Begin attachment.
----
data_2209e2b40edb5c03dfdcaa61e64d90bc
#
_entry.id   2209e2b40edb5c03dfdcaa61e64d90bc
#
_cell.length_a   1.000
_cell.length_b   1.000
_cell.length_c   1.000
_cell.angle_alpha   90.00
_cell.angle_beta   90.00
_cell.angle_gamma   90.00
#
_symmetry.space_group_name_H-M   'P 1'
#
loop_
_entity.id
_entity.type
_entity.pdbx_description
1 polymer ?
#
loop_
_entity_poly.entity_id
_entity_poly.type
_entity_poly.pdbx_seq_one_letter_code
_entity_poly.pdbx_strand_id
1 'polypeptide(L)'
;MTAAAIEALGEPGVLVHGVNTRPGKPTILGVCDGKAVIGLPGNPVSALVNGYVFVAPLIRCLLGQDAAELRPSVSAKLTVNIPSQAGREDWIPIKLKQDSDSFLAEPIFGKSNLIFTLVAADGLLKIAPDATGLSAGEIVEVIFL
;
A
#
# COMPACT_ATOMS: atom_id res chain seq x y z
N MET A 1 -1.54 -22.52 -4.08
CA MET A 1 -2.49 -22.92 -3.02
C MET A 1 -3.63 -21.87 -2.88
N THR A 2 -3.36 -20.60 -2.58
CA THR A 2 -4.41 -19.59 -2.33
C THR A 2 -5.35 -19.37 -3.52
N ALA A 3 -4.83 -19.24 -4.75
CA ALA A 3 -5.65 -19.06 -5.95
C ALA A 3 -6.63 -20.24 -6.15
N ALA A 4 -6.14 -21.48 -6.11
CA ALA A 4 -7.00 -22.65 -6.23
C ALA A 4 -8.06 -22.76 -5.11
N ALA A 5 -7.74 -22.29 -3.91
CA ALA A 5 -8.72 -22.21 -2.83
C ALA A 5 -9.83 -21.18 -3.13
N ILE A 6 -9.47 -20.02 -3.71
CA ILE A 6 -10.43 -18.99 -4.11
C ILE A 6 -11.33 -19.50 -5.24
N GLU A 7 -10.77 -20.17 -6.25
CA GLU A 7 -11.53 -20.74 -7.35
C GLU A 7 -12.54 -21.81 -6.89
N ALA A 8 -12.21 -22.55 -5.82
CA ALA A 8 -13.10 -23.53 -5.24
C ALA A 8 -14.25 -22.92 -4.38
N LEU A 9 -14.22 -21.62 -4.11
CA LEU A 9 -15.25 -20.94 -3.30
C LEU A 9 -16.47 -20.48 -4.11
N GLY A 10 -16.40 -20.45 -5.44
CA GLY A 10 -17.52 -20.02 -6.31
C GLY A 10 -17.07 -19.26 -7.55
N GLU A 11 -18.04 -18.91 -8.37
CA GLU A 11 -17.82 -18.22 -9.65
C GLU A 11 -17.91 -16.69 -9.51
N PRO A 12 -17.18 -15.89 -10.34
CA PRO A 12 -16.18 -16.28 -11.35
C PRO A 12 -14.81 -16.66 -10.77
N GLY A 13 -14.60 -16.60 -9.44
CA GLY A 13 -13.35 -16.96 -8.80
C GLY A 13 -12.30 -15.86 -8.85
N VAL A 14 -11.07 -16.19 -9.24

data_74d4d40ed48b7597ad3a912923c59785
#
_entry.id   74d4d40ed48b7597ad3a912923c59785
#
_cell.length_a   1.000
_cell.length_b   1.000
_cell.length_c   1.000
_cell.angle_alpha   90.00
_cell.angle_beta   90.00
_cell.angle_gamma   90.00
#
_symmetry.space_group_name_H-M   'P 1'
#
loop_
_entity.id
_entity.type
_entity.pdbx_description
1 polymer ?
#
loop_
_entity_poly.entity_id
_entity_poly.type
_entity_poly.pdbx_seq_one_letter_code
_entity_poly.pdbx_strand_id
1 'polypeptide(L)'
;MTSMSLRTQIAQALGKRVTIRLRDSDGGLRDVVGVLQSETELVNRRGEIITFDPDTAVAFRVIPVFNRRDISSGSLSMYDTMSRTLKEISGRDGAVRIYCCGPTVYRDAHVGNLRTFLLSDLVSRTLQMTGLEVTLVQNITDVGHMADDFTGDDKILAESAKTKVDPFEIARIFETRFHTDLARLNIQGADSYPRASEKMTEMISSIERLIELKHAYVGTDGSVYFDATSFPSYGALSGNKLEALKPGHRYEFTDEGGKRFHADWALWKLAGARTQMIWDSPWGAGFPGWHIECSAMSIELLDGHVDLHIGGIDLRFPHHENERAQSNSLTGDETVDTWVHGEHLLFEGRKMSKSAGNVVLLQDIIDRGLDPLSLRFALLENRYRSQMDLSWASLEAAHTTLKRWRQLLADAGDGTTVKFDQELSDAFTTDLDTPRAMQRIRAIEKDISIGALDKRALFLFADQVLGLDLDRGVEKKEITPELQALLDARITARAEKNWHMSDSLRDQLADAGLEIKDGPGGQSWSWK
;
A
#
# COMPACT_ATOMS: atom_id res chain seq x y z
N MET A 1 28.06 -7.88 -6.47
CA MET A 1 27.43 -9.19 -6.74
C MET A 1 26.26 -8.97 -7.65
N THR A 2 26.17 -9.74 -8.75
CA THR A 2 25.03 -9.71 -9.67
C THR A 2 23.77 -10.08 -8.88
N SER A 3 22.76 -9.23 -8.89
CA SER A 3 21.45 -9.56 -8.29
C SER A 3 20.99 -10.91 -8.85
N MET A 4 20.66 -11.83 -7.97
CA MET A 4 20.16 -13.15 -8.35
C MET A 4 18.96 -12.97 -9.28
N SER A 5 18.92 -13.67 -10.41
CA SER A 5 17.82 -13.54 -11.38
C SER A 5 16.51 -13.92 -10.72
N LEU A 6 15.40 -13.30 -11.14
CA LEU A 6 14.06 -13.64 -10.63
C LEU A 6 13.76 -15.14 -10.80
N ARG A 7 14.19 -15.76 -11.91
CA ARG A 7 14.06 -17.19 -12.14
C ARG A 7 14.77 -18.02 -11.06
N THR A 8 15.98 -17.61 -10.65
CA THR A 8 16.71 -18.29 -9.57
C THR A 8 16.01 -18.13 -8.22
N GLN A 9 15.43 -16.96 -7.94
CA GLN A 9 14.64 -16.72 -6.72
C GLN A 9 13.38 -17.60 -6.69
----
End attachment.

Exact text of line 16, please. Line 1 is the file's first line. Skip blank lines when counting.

_entity.type